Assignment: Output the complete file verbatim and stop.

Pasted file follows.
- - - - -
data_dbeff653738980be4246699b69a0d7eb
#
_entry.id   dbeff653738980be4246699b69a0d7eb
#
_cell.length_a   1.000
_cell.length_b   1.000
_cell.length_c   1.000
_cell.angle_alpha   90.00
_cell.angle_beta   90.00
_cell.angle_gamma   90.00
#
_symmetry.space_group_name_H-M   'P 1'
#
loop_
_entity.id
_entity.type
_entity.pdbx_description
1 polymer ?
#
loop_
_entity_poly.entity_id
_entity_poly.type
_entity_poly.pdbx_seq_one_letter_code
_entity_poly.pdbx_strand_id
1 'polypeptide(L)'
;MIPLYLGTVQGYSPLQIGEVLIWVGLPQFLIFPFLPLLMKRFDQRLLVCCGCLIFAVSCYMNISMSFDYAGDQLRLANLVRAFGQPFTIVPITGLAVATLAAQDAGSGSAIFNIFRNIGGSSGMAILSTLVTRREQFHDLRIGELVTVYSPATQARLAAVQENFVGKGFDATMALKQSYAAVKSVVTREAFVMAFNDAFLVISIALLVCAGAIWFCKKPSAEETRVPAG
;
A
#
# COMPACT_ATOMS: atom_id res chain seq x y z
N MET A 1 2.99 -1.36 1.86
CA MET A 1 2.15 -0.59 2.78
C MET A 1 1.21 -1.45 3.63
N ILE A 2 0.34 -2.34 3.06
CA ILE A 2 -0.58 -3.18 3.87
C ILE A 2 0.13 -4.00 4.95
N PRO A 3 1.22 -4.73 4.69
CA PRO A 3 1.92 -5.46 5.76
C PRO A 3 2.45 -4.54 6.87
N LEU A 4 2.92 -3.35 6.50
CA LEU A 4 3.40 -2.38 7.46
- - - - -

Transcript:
data_dbeff653738980be4246699b69a0d7eb
#
_entry.id   dbeff653738980be4246699b69a0d7eb
#
_cell.length_a   1.000
_cell.length_b   1.000
_cell.length_c   1.000
_cell.angle_alpha   90.00
_cell.angle_beta   90.00
_cell.angle_gamma   90.00
#
_symmetry.space_group_name_H-M   'P 1'
#
loop_
_entity.id
_entity.type
_entity.pdbx_description
1 polymer ?
#
loop_
_entity_poly.entity_id
_entity_poly.type
_entity_poly.pdbx_seq_one_letter_code
_entity_poly.pdbx_strand_id
1 'polypeptide(L)'
;MIPLYLGTVQGYSPLQIGEVLIWVGLPQFLIFPFLPLLMKRFDQRLLVCCGCLIFAVSCYMNISMSFDYAGDQLRLANLVRAFGQPFTIVPITGLAVATLAAQDAGSGSAIFNIFRNIGGSSGMAILSTLVTRREQFHDLRIGELVTVYSPATQARLAAVQENFVGKGFDATMALKQSYAAVKSVVTREAFVMAFNDAFLVISIALLVCAGAIWFCKKPSAEETRVPAG
;
A
#
# COMPACT_ATOMS: atom_id res chain seq x y z
N MET A 1 2.99 -1.36 1.86
CA MET A 1 2.15 -0.59 2.78
C MET A 1 1.21 -1.45 3.63
N ILE A 2 0.34 -2.34 3.06
CA ILE A 2 -0.58 -3.18 3.87
C ILE A 2 0.13 -4.00 4.95
N PRO A 3 1.22 -4.73 4.69
CA PRO A 3 1.92 -5.46 5.76
C PRO A 3 2.45 -4.54 6.87
N LEU A 4 2.92 -3.35 6.50
CA LEU A 4 3.40 -2.38 7.46